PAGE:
Amsterdam Is Pivoting to Doughnut Economics as Policy Framework

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Kate Raworth:

"The Doughnut was first published in 2012, proposing a social foundation and ecological ceiling for the whole world. Ever since then people have asked: can we downscale the Doughnut so that we can apply it here – in our town, our country, our region? Over the past eight years there have been many innovative initiatives exploring different approaches to doing just that – including for the Lake Erhai catchment in China, for the nations of South Africa, Wales and the UK, and for a comparison of 150 countries.

Today sees the launch of a new and holistic approach to downscaling the Doughnut, and we are confident that it has huge potential at multiple scales – from neighbourhood to nation – as a tool for transformative action. Amsterdam is a great place for launching this tool because this city has already placed the Doughnut at the heart of its long-term vision and policymaking, and is home to the Amsterdam Donut Coalition, a network of inspiring change-makers who are already putting the Doughnut into practice in their city.

When the Doughnut meets Biomimicry

This new holistic approach to downscaling the Doughnut started out as a playful conceptual collaboration between the biomimicry thinker Janine Benyus and me, as we sought to combine the essence of our contrasting ways of thinking about people and place. It then became a collaborative initiative, led by Doughnut Economics Action Lab (we are so new we don’t have a website yet – but watch this space!) working very closely with fantastic colleagues at Biomimicry 3.8, Circle Economy and C40 Cities, all collaborating as part of the Thriving Cities Initiative, funded by the KR Foundation.

The result is a holistic approach that embraces social and ecological perspectives, both locally and globally. Applied at the scale of a city, it starts by asking this very 21st century question:

It’s a question that combines local aspiration – to be thriving people in a thriving place – with a global responsibility to live in ways that respect all people and the whole planet. As Janine put it in her characteristically poetic way, ‘when a bird builds a nest in a tree, it takes care not to destroy the surrounding forest in the process’. How can humanity also learn to create settlements big and small that promote the wellbeing of their inhabitants, while respecting the wider living communities in which they are embedded?" (https://www.kateraworth.com/2020/04/08/amsterdam-city-doughnut/?)

Discussion

Daniel Boffey:

"the model will be formally embraced by the municipality of Amsterdam as the starting point for public policy decisions, the first city in the world to make such a commitment.

“I think it can help us overcome the effects of the crisis”, said Amsterdam’s deputy mayor, Marieke van Doorninck, who joined Raworth in an interview with the Guardian via Skype before the launch. “It might look strange that we are talking about the period after that but as a government we have to … It is to help us to not fall back on easy mechanisms.”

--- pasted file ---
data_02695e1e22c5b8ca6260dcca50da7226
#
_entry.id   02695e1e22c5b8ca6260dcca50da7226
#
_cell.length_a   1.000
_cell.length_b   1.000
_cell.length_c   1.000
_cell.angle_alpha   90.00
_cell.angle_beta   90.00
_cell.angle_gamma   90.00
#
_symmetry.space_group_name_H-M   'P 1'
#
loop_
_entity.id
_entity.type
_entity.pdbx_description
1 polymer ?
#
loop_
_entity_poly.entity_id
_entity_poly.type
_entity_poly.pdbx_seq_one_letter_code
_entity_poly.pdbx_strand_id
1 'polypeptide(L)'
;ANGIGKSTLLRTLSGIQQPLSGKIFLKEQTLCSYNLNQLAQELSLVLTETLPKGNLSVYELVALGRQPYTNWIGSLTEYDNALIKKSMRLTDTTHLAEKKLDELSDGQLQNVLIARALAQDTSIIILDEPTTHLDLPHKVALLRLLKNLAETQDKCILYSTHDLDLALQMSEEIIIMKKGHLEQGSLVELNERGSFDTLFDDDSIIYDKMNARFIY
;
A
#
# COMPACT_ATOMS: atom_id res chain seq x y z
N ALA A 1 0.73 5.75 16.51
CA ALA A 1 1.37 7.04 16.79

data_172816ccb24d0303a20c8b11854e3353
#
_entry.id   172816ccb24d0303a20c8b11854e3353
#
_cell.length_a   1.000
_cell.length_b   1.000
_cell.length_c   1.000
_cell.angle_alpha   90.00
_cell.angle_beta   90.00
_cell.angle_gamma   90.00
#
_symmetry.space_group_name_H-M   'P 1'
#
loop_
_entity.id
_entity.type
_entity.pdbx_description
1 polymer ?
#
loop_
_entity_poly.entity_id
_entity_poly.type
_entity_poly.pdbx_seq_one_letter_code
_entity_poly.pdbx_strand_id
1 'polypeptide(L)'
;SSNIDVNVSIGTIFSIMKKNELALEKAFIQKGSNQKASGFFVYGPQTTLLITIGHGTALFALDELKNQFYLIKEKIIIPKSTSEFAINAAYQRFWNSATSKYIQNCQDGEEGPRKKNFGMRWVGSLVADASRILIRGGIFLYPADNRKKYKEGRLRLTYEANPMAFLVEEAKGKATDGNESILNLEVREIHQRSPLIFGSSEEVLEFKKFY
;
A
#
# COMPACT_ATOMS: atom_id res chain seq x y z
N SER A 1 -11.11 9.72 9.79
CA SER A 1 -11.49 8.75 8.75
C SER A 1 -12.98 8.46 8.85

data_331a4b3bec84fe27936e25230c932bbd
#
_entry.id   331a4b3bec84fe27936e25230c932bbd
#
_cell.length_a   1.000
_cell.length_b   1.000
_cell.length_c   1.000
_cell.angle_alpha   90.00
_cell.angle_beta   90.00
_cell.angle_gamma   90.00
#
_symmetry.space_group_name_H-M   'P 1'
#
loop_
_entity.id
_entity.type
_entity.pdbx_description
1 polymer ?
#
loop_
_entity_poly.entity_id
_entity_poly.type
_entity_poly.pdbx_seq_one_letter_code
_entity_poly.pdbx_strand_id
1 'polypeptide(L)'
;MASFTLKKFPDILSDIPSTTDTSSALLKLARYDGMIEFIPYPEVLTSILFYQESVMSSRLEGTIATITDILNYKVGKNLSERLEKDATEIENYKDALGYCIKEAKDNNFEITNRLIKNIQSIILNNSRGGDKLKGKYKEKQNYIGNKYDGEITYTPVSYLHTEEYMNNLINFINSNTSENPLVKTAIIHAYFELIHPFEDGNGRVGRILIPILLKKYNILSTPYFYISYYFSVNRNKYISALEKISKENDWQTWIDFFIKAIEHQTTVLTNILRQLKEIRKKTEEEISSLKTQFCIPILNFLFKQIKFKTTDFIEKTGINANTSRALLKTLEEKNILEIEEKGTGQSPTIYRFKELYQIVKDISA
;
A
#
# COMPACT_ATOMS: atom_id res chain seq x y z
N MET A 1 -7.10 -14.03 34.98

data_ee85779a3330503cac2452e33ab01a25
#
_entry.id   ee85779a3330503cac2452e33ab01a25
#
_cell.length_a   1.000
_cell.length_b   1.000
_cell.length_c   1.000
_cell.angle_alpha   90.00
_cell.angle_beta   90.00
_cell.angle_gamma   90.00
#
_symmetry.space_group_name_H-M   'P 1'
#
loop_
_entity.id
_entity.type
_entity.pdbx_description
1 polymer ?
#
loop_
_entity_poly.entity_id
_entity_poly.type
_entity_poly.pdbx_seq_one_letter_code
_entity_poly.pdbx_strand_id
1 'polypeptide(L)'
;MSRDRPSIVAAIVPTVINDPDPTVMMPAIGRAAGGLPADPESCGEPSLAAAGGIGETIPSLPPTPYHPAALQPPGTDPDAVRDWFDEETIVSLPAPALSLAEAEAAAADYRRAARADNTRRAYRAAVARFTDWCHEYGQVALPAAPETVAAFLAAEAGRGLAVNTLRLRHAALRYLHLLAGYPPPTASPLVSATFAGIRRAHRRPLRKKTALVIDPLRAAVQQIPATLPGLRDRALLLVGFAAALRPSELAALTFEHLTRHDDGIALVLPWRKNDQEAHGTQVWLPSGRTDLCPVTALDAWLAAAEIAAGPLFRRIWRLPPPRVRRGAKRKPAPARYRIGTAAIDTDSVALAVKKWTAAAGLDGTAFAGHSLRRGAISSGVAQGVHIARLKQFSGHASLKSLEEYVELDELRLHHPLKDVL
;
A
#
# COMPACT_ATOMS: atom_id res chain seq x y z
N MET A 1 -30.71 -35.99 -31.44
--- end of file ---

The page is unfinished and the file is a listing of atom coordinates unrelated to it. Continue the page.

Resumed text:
“When suddenly we have to care about climate, health, and jobs and housing and care and communities, is there a framework around that can help us with all of that?” Raworth says. “Yes there is, and it is ready to go.”

The central premise is simple: the goal of economic activity should be about meeting the core needs of all but within the means of the planet. The “doughnut” is a device to show what this means in practice.

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Raworth scaled down the model to provide Amsterdam with a “city portrait” showing where basic needs are not being met and “planetary boundaries” overshot. It displays how the issues are interlinked.

“It is not just a hippy way at looking at the world,” says Van Doorninck, citing the housing crisis as an example.

Residents’ housing needs are increasingly not being satisfied, with almost 20% of city tenants unable to cover their basic needs after paying their rent, and just 12% of approximately 60,000 online applicants for social housing being successful.

One solution might be to build more homes but Amsterdam’s doughnut highlights that the area’s carbon dioxide emissions are 31% above 1990 levels. Imports of building materials, food and consumer products from outside the city boundaries contribute 62% of those total emissions.

Van Doorninck says the city plans to regulate to ensure builders use materials that are as often possible recycled and bio based, such as wood. But the doughnut approach also encourages policymakers to lift their eyes to the horizon.

“The fact that houses are too expensive is not only to do with too few being built. There is a lot of capital flowing around the world trying to find an investment, and right now real estate is seen as the best way to invest, so that drives up prices,” she says.

“The doughnut does not bring us the answers but a way of looking at it, so that we don’t keep on going on in the same structures as we used to.” (https://www.theguardian.com/world/2020/apr/08/amsterdam-doughnut-model-mend-post-coronavirus-economy?)